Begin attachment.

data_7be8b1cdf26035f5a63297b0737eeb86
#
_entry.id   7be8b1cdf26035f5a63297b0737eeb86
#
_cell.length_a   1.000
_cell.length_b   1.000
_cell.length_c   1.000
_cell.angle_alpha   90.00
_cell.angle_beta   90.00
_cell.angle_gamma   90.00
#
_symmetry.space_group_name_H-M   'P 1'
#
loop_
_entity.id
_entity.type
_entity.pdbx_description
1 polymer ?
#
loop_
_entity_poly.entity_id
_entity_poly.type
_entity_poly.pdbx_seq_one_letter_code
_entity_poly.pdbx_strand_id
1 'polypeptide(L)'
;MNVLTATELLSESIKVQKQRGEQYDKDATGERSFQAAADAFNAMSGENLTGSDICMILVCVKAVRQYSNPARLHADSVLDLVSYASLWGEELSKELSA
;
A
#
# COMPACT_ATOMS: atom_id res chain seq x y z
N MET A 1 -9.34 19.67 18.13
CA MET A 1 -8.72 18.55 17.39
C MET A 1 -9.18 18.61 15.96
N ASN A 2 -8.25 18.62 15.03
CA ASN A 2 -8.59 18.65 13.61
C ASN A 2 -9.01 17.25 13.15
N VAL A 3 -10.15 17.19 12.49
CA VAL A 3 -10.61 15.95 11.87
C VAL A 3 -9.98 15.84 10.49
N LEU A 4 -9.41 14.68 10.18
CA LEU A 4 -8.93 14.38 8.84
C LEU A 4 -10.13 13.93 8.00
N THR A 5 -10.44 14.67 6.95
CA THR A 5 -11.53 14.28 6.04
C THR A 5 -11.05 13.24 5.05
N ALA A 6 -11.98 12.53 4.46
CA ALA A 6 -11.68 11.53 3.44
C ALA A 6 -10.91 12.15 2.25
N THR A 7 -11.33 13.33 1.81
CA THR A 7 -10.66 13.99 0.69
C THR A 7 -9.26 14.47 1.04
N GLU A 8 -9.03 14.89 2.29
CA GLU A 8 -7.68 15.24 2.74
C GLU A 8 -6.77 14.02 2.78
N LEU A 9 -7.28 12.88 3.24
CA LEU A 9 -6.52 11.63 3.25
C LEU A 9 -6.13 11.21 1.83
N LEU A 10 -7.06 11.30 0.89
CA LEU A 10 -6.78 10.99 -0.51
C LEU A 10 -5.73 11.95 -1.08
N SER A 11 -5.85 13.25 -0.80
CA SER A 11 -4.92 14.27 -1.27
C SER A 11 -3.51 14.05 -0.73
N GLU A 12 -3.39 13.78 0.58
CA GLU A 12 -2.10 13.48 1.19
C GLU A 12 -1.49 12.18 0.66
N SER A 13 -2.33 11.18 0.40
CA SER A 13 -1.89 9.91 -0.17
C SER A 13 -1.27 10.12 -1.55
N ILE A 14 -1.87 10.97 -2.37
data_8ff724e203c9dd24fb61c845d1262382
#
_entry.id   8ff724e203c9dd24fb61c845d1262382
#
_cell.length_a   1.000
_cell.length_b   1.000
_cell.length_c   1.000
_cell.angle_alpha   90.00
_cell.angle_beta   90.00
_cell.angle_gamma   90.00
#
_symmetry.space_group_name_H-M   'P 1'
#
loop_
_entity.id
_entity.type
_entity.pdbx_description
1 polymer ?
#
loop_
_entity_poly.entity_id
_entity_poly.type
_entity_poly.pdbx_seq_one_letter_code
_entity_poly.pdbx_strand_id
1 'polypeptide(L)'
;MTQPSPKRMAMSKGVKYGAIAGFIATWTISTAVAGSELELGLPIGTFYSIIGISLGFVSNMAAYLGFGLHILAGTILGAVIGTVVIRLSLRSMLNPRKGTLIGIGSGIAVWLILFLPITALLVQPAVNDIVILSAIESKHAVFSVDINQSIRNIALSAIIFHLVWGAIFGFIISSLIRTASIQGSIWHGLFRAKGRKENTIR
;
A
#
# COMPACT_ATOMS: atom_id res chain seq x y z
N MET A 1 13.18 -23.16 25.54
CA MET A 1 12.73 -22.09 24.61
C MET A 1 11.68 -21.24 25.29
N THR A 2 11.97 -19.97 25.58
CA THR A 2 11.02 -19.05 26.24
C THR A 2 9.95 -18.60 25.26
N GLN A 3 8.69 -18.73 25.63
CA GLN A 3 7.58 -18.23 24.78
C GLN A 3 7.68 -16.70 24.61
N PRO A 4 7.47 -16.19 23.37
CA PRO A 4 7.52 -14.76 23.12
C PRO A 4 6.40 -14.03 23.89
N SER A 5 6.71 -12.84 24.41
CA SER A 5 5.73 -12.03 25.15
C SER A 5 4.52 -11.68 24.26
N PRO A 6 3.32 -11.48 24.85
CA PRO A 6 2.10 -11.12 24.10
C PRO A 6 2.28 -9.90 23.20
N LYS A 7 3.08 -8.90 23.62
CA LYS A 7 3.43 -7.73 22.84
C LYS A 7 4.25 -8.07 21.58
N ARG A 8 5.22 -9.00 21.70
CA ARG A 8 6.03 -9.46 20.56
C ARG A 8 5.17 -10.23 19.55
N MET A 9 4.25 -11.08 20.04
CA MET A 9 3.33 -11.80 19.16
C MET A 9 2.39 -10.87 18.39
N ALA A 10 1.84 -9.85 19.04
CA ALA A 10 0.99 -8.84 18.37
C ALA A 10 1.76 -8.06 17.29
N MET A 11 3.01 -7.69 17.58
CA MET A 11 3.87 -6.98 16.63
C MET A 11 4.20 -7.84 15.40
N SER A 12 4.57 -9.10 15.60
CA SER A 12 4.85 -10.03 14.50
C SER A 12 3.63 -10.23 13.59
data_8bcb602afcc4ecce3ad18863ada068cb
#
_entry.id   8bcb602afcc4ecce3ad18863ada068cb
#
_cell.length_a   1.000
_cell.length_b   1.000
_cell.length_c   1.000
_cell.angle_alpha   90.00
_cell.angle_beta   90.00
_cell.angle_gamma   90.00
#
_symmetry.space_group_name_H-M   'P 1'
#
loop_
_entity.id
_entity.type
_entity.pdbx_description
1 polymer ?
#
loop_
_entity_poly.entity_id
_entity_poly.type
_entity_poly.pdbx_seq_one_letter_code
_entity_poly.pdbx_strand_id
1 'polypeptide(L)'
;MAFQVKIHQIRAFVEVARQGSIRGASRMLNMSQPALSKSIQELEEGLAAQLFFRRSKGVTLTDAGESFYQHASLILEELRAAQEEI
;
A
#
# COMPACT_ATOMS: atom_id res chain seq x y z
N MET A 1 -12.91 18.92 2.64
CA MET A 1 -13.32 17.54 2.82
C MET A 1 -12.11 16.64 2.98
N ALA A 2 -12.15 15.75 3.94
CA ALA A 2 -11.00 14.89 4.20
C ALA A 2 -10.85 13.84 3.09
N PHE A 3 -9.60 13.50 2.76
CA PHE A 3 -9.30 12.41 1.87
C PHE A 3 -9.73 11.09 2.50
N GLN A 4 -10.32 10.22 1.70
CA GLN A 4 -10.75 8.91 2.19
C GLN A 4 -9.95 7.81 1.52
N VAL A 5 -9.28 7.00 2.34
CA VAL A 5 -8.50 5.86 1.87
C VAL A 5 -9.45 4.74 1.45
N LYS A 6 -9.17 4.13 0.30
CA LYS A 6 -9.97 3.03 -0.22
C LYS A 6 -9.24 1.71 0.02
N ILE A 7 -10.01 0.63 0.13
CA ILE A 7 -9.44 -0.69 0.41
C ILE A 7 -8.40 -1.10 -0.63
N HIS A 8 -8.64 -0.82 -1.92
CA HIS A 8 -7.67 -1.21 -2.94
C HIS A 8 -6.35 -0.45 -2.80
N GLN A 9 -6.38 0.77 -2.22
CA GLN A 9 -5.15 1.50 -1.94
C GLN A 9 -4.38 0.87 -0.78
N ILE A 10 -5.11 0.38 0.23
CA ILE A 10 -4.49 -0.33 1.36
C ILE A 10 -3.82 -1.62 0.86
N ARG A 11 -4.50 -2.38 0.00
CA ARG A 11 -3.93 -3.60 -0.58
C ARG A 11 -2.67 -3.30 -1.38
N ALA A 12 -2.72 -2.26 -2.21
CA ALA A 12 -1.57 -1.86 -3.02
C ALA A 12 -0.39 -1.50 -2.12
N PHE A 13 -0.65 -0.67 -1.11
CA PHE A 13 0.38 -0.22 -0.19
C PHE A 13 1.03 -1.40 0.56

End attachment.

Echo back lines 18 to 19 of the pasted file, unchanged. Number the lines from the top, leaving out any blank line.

1 polymer ?
#